Like Susan Sontag, Arthur Kleinman was concerned with the meanings of illness, what cultural values bring to the interpretation of symptoms, or an illness, and how illness is managed within a life. They were both writing in the 1980s, observing the ways in which medicine was failing in some aspects of its fundamental caring role. Patients were treated for their diseases, but they were not always heard for how their illnesses affected, and emerged from, their life story. Sontag used the essay format to express her observations that sickness is much more than the biophysical entity that is a disease: there are many unspoken cultural ‘metaphors’ that attach to symptoms or to an illness. Kleinman used illness narratives, anonymised vignettes and transcripts of the people he met over a long clinical career as a psychiatrist, to plead his case for more intelligent medical education – particularly with regard to chronic illnesses. He felt that a true biopsychosocial approach would equip doctors to listen more intelligently and empathically to their patients, to acknowledge the importance of the individual’s experience as both an influencing factor on that illness, and to enable more authentic communication.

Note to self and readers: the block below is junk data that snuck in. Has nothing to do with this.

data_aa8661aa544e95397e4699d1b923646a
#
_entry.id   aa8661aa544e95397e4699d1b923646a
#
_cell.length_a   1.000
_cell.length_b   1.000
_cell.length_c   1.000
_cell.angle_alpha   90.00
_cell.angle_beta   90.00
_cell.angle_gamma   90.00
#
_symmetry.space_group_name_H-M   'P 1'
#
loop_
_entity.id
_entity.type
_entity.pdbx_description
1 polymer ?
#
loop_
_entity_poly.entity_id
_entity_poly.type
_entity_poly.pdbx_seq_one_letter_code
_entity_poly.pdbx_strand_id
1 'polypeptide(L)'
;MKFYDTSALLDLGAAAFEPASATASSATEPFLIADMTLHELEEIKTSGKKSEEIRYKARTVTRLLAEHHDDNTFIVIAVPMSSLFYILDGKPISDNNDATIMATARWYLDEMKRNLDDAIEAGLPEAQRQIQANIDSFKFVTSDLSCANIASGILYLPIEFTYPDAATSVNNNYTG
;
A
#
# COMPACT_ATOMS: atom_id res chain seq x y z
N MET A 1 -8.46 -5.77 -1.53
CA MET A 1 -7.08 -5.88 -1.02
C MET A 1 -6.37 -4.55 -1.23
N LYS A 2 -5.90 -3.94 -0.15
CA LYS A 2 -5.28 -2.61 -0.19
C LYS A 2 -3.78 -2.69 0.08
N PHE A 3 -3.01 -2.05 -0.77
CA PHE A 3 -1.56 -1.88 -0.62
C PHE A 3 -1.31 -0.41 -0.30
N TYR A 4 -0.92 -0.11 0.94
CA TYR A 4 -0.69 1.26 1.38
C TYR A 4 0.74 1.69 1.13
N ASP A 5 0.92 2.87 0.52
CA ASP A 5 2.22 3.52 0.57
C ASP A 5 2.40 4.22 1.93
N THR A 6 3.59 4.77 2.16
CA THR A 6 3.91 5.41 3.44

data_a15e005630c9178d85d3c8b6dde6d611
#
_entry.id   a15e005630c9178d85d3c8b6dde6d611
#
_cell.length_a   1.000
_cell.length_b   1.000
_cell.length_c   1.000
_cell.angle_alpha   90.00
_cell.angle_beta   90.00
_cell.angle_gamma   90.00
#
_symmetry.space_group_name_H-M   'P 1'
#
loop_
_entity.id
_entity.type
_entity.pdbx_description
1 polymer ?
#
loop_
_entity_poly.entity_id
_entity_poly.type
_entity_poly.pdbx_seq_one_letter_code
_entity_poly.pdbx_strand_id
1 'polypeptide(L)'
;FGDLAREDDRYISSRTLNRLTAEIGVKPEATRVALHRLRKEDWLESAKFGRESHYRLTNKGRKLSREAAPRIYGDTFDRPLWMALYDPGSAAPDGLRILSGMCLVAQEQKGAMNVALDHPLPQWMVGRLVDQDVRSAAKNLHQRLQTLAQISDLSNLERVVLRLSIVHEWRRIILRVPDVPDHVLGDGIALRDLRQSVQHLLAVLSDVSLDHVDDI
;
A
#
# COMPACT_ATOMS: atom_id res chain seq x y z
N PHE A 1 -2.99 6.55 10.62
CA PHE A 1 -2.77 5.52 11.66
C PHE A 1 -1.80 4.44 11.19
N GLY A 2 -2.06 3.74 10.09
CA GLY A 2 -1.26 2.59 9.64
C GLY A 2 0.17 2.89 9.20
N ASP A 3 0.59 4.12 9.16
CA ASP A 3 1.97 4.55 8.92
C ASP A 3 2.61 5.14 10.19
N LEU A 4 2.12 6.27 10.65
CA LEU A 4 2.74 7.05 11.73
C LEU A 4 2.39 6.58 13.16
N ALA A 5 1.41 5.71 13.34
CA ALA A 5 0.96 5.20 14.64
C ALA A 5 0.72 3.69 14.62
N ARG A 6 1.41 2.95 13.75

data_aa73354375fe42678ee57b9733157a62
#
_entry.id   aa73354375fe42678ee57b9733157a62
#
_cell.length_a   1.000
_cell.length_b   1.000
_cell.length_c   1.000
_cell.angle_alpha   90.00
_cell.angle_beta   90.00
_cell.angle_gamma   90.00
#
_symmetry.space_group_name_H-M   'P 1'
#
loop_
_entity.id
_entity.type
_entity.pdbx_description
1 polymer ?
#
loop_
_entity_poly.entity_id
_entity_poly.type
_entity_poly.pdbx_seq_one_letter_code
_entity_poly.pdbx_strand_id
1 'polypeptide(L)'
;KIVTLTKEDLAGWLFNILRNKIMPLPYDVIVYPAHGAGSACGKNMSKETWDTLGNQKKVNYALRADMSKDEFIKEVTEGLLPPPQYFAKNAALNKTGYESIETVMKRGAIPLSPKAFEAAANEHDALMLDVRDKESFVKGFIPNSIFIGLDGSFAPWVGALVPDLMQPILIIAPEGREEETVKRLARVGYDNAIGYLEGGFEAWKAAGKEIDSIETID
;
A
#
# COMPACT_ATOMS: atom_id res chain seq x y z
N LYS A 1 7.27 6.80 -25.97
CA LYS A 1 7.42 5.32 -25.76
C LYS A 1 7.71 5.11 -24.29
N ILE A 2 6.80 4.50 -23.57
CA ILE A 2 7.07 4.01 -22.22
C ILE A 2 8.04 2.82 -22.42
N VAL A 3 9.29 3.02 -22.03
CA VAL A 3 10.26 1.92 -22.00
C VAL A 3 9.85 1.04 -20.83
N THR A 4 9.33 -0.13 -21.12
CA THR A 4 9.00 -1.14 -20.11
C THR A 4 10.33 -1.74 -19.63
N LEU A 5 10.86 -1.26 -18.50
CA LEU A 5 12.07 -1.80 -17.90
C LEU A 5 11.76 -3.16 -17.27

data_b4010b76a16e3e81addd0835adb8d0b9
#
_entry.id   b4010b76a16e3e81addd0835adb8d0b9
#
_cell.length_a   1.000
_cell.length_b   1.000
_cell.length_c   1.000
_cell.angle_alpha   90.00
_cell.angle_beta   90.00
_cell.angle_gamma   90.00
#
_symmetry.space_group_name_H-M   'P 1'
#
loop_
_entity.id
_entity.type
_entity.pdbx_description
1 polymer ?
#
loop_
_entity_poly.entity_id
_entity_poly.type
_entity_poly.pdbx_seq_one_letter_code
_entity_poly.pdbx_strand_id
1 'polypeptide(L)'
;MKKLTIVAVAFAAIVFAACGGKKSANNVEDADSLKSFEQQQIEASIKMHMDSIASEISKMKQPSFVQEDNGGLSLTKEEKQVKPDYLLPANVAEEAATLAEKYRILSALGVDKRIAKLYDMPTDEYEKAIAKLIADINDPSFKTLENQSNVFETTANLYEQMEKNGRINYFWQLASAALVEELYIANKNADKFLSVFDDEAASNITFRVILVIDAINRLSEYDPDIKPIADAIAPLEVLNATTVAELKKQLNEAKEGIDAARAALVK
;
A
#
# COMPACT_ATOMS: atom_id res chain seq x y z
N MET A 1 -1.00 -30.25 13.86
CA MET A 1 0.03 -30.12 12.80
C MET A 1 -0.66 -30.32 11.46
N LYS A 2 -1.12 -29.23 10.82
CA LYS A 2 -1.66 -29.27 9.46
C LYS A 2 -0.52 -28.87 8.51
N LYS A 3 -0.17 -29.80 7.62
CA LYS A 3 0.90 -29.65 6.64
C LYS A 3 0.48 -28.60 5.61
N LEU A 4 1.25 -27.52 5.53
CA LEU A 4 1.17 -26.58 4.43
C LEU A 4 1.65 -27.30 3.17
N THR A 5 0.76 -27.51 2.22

There are therefore three chapters at the end of this book which are specifically devoted to the caring professions, principally doctors. These incorporate interviews with medical practitioners, but they are essentially different from the illness narratives that form the material in chapters 3 to 13. Running through the book is a critical theme that good doctors, following the (then) current medical training, fail to listen empathically to the person in front of them and focus almost exclusively on the disease. There is a chapter giving examples of where the patient (and family members) have a different explanatory model of the illness from the responsible physicians. Kleinman gives specific examples using transcripts of real clinical incidents: a dermatologist’s questions about ‘where?’ and ‘how did it progress?’ provoke complex responses from the patient about her social situation and the emergence of her eczema, but she is interrupted because he means the questions to refer solely to the body: ‘where on the body did it start?’, ‘how did it progress [spread] on the body?’ Kleinman refers to the work of Eliot Mischler, an expert in doctor-patient communication, and comments that ‘all too frequently the voice of medicine drowns out the voice of the life world, often in ways that seem disrespectful, even intolerant, of the patient’s perspective.’